After more than eight weeks since taking delivery of my new Ford Escape Hybrid, the license plates finally arrived in today's mail. For as long as I can remember, I've made a minor sport out of treating the three letters that usually appear on most states' license plates as initials and then arbitrarily determining what they stand for. Years ago, living in Oregon, I had a Honda that bore the plate CSA619, and, based purely on my southern roots through my mother's ancestors, those were the initials for the Confederate States of America. More recently, the last of the four Chrysler minivans I have driven displayed tags that sported the letters BLM--what else?--Bureau of Land Management, right?
So, today, my new license plates show up. About time, I said to myself. Now, here I am, with a bit of a reputation for being mixed up in the thick of polemical diatribes over ecclesiastical conflicts, and known generally as a conservative who would be uncomfortable with anything smacking of syncretism--the active or passive assimilation of aspects from foreign religious traditions into the practice of Christianity. It isn't that I don't think there might be, serendipitously, a stray insight from, say, Buddhism or Hinduism that might enliven one's appreciation and experience of Christian faith. But, by default, I'm skeptical, and would usually resist any sort of wholesale systematic cross-pollination between religions.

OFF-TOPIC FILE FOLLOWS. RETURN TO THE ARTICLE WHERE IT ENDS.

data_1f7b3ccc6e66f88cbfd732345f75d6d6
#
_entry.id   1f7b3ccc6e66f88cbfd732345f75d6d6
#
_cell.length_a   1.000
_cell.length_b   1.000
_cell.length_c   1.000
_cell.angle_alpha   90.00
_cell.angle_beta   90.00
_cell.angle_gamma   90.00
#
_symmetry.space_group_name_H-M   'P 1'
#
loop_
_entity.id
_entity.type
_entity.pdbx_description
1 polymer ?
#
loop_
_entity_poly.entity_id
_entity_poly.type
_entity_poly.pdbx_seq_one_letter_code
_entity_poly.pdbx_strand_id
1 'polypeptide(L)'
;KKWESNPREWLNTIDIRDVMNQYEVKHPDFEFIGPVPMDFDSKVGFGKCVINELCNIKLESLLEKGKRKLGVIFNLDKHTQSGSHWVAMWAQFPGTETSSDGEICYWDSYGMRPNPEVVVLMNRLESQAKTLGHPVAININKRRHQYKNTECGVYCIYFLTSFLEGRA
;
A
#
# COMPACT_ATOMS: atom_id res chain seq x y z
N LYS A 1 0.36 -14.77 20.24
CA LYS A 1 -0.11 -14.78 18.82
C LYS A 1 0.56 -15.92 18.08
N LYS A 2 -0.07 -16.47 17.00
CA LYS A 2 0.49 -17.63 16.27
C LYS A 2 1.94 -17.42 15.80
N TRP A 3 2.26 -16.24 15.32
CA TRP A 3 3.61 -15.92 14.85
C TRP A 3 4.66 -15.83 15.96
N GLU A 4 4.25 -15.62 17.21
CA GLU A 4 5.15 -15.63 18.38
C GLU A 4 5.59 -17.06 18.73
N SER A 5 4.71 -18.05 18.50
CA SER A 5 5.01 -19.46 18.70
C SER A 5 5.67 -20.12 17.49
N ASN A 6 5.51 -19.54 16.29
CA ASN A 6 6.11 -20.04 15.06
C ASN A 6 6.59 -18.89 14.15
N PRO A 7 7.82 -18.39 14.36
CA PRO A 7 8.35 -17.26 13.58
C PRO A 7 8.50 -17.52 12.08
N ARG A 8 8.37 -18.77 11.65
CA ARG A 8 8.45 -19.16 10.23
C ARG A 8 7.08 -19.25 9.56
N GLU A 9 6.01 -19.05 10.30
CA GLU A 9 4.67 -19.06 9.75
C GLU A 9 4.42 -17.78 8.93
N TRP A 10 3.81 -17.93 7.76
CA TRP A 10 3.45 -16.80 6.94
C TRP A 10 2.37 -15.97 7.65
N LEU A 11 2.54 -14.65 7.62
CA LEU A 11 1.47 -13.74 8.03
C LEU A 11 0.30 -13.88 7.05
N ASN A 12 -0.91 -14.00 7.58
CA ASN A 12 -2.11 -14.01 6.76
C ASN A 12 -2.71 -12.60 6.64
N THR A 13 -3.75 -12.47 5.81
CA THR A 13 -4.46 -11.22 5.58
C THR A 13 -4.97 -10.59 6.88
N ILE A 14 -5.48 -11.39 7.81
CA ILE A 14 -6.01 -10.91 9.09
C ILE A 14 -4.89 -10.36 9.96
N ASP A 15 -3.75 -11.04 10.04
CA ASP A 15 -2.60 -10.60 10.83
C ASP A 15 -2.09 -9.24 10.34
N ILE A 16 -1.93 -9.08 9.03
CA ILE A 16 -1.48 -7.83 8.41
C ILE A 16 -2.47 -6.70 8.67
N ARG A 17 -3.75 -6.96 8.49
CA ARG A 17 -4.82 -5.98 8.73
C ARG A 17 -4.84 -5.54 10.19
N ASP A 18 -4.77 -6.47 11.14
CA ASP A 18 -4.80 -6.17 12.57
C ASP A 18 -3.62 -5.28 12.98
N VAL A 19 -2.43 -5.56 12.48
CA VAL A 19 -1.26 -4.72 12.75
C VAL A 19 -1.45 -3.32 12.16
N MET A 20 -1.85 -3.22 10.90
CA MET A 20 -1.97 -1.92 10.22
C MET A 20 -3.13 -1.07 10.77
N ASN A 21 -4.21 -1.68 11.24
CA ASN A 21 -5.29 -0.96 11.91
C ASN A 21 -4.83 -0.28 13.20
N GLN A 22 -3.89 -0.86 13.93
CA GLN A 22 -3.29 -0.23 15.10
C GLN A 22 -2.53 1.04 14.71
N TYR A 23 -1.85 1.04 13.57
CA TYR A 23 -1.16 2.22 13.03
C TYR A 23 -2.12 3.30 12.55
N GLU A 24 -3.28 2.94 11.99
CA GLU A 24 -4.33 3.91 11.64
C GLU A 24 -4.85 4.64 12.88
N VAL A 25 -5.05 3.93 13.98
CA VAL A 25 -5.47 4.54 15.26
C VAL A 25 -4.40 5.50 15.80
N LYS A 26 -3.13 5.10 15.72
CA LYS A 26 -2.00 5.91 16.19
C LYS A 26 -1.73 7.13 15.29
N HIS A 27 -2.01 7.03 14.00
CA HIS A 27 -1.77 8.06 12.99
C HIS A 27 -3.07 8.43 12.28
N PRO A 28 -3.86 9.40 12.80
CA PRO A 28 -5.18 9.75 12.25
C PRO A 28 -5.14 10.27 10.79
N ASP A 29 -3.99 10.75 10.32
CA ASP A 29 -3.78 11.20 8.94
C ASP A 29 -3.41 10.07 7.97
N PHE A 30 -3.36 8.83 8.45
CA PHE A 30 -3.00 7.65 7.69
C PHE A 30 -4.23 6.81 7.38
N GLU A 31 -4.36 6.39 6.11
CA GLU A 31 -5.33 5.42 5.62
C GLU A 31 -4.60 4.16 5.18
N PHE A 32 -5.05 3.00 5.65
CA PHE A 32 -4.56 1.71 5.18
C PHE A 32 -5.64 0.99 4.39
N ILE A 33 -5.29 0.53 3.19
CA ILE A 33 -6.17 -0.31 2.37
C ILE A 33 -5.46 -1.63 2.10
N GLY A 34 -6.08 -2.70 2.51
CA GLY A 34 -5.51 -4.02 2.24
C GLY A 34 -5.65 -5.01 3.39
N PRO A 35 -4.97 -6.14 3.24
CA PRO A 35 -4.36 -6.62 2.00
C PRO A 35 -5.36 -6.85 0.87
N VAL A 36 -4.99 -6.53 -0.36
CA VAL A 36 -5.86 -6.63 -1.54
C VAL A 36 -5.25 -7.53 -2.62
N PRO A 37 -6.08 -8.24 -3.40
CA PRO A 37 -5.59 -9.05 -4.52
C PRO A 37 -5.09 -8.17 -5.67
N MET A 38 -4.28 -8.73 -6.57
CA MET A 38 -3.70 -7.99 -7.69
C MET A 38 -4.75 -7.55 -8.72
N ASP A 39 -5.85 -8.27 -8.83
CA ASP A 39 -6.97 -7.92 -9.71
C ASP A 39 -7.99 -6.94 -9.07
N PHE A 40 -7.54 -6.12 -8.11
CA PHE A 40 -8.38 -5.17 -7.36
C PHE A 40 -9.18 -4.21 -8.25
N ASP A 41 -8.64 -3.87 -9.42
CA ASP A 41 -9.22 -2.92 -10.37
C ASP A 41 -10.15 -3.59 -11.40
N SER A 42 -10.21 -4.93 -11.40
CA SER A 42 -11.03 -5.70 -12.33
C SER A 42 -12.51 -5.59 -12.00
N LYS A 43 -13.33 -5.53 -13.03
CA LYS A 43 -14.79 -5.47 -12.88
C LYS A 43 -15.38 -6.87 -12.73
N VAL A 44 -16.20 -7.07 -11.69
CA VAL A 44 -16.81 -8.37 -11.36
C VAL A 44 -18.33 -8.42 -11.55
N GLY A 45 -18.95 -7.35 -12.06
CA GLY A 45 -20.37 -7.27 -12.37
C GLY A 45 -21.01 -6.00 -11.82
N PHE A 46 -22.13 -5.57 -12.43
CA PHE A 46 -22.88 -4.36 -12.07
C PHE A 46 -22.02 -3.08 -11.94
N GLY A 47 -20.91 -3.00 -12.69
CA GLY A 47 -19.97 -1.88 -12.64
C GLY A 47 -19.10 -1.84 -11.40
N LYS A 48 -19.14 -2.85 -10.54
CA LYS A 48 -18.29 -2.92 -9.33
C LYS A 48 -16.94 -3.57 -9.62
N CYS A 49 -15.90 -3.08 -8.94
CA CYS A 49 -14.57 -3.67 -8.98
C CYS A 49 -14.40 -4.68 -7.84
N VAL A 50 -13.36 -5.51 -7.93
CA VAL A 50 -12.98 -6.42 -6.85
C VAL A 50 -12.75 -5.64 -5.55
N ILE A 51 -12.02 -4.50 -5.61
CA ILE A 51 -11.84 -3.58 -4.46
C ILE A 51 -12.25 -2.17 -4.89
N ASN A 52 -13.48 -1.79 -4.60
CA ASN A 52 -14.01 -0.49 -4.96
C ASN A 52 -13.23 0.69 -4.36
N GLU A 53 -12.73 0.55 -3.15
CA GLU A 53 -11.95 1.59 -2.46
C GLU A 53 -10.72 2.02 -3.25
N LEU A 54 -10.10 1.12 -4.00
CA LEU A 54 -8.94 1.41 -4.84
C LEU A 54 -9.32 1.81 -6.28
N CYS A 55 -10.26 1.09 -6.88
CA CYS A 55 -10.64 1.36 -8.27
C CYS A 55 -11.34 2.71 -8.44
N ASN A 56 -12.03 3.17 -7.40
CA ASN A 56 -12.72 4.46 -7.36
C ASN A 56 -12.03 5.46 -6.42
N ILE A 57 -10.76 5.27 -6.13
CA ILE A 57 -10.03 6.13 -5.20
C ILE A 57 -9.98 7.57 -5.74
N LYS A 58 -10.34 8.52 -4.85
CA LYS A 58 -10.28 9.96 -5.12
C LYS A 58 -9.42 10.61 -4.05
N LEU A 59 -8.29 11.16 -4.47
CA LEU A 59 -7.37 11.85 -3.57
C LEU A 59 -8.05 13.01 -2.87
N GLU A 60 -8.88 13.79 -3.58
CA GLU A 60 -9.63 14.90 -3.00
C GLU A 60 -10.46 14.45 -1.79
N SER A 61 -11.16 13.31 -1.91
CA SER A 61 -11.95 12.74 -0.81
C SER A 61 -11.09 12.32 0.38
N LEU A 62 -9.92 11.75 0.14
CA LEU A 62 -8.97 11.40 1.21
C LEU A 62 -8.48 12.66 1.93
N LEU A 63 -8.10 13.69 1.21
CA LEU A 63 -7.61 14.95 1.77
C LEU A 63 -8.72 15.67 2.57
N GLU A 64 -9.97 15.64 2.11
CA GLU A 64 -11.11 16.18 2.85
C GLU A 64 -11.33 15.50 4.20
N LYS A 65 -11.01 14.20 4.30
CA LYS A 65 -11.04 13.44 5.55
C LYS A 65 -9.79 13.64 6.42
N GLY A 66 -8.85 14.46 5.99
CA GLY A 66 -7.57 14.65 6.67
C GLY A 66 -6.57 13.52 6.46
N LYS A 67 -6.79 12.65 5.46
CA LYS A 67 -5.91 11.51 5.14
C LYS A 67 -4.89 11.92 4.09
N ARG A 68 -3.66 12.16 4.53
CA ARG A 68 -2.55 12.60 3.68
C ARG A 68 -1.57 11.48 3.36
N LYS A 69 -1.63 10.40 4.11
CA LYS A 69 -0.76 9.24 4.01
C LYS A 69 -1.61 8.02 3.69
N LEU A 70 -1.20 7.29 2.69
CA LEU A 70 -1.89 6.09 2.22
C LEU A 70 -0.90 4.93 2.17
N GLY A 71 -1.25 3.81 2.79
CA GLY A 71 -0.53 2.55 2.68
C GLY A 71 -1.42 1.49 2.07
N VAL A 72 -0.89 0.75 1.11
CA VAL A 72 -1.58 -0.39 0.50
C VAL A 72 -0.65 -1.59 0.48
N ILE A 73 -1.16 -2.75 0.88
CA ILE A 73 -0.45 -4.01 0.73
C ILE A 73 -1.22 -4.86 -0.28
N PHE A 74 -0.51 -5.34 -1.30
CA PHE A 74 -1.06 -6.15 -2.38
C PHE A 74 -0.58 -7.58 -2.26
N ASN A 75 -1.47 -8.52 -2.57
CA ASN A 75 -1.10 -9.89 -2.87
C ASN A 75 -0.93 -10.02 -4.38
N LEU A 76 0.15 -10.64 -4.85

And what, then, is ID badge by which my personal vehicle now announces itself to the world?
5ZEN556. Yes, folks, that's ZEN. "Zen & the Comedic Irony of License Plate Numbers."
And now the Milestone:
I have a confession. For the last, oh, seven years or so, I have disciplined myself to avoid reading any fiction. I have not read a single novel during that time. Why? Because I've been trying to write one! It's been damn frustrating, I'll tell you, because the pace of my life is such that I have precious little time to focus on writing. And then, when I took up blogging, that made things worse!
Well, tonight I broke ground on the final of the eighteen chapters in my story. With any luck, I can see myself finishing this magnum opus before triple-digit temperatures encamp in the San Joaquin Valley. At that point, I will make an attempt to find a publisher, with visions of an impressive advance and a promotional tour. It will be an earnest attempt, but it will not be an endless attempt. I will "take the hint" sooner than later. When I began this effort, of course, the blogsphere didn't exist, and I expected the one hard copy of my novel to languish on a shelf in my basement until being discovered and celebrated posthumously. But now, for everyone's literary edification, I commit here to putting it up, all at once, on its own blog site.
What's it about? Well, I was always told in school to write about what I know. So it's about an Episcopal priest named Miles, about to turn 50 (as I was when I began), who lives in the fictional Chicago suburb of Grove Lake and is rector of a parish called St Alban's. Stay tuned!